Our next Triadfoodies Chef’s Table will be announced later this week. We’ll be doing a special kick-off of our High Country Events in October with Vidalia (date announced soon) and our November Chef’s Table returns to the Triad at Sophie’s Cork & Ale in Lexington on November 13. You’ll see that update in a future email.

Cheers!

 

foodies! Get yourself to the Wine v. Beer Luau at 1703

When we say you should, we so mean it.  I wouldn’t steer you wrong, foodies. Chef Curtis Hackaday is showing how he’s inspired by his former Hawaii with another 2nd Supper Wine versus Beer Dinner…this one Luau focused. We just know it’s going to be great!

1703 Restaurant & Catering is continuing with their 2nd Sunday Supper, this time with a rematch of their Beer v. Wine Dinner. The dinner will be paired with a Luau as Chef Curtis roasts a whole pig. The event is this Sunday, September 11 at 6:30pm.

We went to the last one and omg…it was amazing. We had to judge how each of the 5 courses paired with beers from Mystery Brewing of Hillsborough versus some hand-picked wine selections. Overall, it was a tie. Kind of strange. But it was so fun to really taste the nuances in the wine or beer and how it complemented the dishes. For instance, part of the dessert really liked the wine. But another part of the dessert liked the beer. Plus we got a great education from the rep from Mystery Brewing. After declaring a tie, it only makes sense for a rematch. “I’ll continue to do the versus dinners because I want both beer and wine drinkers to come. It seems to bring a happy discussion to the table,”Curtis told me today.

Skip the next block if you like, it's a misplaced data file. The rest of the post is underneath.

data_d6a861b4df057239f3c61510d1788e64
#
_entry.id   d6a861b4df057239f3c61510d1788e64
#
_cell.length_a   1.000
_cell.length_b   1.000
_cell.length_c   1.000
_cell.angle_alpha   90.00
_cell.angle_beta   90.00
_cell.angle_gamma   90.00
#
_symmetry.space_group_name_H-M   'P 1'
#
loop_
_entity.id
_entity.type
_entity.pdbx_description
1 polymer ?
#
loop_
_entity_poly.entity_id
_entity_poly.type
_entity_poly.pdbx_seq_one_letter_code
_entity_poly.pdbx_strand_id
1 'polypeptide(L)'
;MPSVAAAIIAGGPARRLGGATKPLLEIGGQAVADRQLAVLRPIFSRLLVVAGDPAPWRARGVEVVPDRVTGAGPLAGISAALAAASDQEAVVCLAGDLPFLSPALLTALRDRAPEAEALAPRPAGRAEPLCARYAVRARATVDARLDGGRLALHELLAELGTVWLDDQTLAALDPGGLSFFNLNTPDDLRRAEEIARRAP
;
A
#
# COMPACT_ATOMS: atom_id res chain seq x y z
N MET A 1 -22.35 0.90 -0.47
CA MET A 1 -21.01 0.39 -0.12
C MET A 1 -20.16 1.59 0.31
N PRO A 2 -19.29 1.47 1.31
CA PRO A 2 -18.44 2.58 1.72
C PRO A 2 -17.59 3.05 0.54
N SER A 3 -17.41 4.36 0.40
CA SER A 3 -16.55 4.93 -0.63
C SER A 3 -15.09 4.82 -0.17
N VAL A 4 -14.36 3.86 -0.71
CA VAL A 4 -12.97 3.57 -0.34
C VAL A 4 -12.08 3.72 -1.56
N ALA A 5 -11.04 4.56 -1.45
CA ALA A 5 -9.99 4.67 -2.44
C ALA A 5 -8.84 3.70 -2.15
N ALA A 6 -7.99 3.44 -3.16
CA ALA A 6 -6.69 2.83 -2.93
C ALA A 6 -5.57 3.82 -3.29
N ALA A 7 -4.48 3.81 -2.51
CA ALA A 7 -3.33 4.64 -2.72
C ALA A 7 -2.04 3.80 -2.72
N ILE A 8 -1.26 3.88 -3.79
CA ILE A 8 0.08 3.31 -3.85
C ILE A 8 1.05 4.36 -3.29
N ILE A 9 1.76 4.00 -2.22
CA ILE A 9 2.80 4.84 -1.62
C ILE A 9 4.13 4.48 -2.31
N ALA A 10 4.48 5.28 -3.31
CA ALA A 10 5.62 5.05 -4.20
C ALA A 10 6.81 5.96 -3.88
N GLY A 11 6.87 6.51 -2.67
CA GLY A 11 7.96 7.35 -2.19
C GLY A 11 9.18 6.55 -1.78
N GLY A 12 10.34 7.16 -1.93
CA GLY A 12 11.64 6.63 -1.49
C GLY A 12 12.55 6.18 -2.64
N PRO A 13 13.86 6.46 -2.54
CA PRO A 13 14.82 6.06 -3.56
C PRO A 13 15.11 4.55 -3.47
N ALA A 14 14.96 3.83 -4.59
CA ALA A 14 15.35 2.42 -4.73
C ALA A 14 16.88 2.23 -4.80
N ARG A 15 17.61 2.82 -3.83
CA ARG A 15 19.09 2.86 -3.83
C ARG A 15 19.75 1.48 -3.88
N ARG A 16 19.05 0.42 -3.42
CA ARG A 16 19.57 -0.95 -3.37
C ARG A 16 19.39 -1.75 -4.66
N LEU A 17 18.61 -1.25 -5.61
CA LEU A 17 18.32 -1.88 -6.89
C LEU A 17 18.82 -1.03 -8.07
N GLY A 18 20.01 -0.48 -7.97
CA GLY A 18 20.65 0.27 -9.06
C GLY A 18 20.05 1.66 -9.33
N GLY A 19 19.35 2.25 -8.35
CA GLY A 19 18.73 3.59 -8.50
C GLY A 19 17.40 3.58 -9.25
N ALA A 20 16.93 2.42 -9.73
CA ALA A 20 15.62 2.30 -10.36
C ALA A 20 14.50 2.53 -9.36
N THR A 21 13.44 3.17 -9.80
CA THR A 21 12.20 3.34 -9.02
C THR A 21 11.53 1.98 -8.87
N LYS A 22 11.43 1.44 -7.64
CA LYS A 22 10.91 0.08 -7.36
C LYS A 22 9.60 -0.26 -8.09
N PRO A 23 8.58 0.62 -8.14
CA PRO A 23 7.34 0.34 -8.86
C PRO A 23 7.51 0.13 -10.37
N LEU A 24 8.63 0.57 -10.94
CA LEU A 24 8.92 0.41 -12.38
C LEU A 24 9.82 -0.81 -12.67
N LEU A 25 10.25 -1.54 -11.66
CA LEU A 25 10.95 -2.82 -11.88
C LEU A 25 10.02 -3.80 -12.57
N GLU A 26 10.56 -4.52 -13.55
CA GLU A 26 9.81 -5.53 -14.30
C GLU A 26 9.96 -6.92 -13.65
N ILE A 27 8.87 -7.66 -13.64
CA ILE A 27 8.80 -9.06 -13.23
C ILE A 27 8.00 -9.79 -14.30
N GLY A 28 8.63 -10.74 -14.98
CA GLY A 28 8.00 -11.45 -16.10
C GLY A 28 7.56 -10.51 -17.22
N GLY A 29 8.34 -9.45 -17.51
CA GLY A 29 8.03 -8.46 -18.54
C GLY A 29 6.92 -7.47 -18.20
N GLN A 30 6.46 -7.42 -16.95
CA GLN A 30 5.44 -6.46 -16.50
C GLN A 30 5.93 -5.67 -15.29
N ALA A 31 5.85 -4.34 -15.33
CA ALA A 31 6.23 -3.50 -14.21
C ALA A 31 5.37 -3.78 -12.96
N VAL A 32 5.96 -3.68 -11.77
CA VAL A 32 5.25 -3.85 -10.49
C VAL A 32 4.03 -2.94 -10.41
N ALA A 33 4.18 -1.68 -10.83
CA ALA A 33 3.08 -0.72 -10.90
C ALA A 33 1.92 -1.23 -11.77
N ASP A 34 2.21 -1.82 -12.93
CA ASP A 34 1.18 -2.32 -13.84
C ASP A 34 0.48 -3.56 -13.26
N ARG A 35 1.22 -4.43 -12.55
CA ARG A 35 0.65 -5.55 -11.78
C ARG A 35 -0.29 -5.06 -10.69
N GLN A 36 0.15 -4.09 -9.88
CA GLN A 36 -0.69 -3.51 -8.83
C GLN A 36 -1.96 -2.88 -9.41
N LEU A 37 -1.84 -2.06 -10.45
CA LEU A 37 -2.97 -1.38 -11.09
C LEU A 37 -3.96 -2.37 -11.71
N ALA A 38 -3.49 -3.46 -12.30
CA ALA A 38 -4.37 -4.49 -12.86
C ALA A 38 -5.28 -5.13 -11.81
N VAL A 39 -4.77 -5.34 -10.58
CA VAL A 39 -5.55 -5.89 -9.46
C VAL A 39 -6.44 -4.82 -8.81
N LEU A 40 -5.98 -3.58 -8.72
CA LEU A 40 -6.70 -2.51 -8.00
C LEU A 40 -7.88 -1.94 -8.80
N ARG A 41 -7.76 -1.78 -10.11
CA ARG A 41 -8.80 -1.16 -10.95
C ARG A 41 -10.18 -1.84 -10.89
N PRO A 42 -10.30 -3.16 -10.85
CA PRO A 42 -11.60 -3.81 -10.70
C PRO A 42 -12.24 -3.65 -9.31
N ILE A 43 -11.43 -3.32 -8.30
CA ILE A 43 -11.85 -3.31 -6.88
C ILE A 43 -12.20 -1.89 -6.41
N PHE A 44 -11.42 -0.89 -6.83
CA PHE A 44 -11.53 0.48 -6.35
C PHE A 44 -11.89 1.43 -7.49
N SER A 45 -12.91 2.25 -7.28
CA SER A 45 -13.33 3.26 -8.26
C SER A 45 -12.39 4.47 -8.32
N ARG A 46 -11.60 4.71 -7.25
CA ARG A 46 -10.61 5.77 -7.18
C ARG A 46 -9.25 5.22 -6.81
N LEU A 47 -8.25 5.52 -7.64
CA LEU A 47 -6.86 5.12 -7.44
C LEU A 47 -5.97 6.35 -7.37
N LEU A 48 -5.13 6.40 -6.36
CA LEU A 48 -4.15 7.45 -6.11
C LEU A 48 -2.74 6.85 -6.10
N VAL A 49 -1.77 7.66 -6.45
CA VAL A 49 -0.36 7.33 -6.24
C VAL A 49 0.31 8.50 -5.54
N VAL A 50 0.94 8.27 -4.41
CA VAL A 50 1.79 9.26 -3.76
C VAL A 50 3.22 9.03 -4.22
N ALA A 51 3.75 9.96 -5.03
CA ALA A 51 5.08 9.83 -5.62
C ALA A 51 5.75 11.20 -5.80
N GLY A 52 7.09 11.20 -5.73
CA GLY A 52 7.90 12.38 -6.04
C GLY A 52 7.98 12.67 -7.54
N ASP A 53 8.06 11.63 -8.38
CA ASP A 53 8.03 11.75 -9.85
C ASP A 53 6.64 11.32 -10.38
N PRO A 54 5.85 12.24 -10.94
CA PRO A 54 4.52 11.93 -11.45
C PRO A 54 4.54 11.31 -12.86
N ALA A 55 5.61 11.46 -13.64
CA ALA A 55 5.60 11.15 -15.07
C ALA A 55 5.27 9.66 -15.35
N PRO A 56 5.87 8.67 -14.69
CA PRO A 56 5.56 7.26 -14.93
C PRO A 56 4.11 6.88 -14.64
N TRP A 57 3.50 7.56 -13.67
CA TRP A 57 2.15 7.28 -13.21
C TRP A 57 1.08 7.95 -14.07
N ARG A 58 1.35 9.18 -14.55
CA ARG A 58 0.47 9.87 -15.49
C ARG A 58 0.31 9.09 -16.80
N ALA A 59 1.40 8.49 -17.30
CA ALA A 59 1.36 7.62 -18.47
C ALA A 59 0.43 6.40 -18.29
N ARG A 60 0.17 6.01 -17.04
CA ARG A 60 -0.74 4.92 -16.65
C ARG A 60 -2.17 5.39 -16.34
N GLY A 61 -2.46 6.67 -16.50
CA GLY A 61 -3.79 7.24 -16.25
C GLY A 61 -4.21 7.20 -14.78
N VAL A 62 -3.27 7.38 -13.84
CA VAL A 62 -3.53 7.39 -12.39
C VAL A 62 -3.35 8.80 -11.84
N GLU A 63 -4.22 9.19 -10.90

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From last month’s dinner, porchetta with deliciousness like watermelon and fried okra straws

As for the Luau theme, it just seems natural. Curtis says Hawaii is near and dear to him as he lived there for four years as a child. “It has had the most impact on my style of cooking. Visions of whole ducks and sides of pork in the window at a mall eatery are still entrenched in my memory. Hawaiian food is a melting pot of the Pacific and a Luau is their version of a party or feast so this should be a lot of fun.”

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Chef has already given his new Latin style pig roaster a trial run by cooking a suckling pig and handing out free pork sandwiches. Everyone who endured the heat to see the unveiling and tasting of the pig says it was fantastic. Chef Curtis Hackaday is arguably one of the most creative chefs in the Triad and we’re sure this event will be no less impressive. He’s like the chef you watch on Chef’s Table, but it’s not hundreds of dollars per person. 😀

Seating is limited, $55 per person. Call for reservations (336) 725-5767.

foodie b’eat: Quanto Basta and Raffaldini Vineyards and Pizzette is sexy!